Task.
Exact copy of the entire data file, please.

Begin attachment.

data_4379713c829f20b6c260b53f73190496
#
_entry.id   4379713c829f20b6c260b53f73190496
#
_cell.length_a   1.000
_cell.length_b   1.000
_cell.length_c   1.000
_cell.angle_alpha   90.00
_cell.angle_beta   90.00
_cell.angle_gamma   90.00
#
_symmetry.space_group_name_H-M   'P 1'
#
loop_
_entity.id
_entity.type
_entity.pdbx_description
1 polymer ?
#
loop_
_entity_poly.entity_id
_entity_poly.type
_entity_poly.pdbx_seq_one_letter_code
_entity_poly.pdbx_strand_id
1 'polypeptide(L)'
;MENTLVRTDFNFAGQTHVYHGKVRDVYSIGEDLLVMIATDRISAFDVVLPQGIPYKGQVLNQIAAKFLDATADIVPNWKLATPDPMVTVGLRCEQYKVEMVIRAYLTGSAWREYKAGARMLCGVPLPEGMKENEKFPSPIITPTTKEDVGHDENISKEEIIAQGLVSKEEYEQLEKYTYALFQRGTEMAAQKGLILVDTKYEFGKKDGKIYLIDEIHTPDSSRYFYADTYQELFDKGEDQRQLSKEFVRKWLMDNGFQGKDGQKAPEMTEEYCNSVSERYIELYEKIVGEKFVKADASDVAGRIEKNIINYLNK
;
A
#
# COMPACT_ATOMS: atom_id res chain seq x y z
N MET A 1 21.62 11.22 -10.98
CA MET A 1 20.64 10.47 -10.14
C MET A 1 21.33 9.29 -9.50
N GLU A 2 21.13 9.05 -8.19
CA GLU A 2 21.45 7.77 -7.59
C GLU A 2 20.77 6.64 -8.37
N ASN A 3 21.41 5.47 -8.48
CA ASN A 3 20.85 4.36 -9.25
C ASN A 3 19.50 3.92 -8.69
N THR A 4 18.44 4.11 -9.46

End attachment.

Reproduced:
data_4379713c829f20b6c260b53f73190496
#
_entry.id   4379713c829f20b6c260b53f73190496
#
_cell.length_a   1.000
_cell.length_b   1.000
_cell.length_c   1.000
_cell.angle_alpha   90.00
_cell.angle_beta   90.00
_cell.angle_gamma   90.00
#
_symmetry.space_group_name_H-M   'P 1'
#
loop_
_entity.id
_entity.type
_entity.pdbx_description
1 polymer ?
#
loop_
_entity_poly.entity_id
_entity_poly.type
_entity_poly.pdbx_seq_one_letter_code
_entity_poly.pdbx_strand_id
1 'polypeptide(L)'
;MENTLVRTDFNFAGQTHVYHGKVRDVYSIGEDLLVMIATDRISAFDVVLPQGIPYKGQVLNQIAAKFLDATADIVPNWKLATPDPMVTVGLRCEQYKVEMVIRAYLTGSAWREYKAGARMLCGVPLPEGMKENEKFPSPIITPTTKEDVGHDENISKEEIIAQGLVSKEEYEQLEKYTYALFQRGTEMAAQKGLILVDTKYEFGKKDGKIYLIDEIHTPDSSRYFYADTYQELFDKGEDQRQLSKEFVRKWLMDNGFQGKDGQKAPEMTEEYCNSVSERYIELYEKIVGEKFVKADASDVAGRIEKNIINYLNK
;
A
#
# COMPACT_ATOMS: atom_id res chain seq x y z
N MET A 1 21.62 11.22 -10.98
CA MET A 1 20.64 10.47 -10.14
C MET A 1 21.33 9.29 -9.50
N GLU A 2 21.13 9.05 -8.19
CA GLU A 2 21.45 7.77 -7.59
C GLU A 2 20.77 6.64 -8.37
N ASN A 3 21.41 5.47 -8.48
CA ASN A 3 20.85 4.36 -9.25
C ASN A 3 19.50 3.92 -8.69
N THR A 4 18.44 4.11 -9.46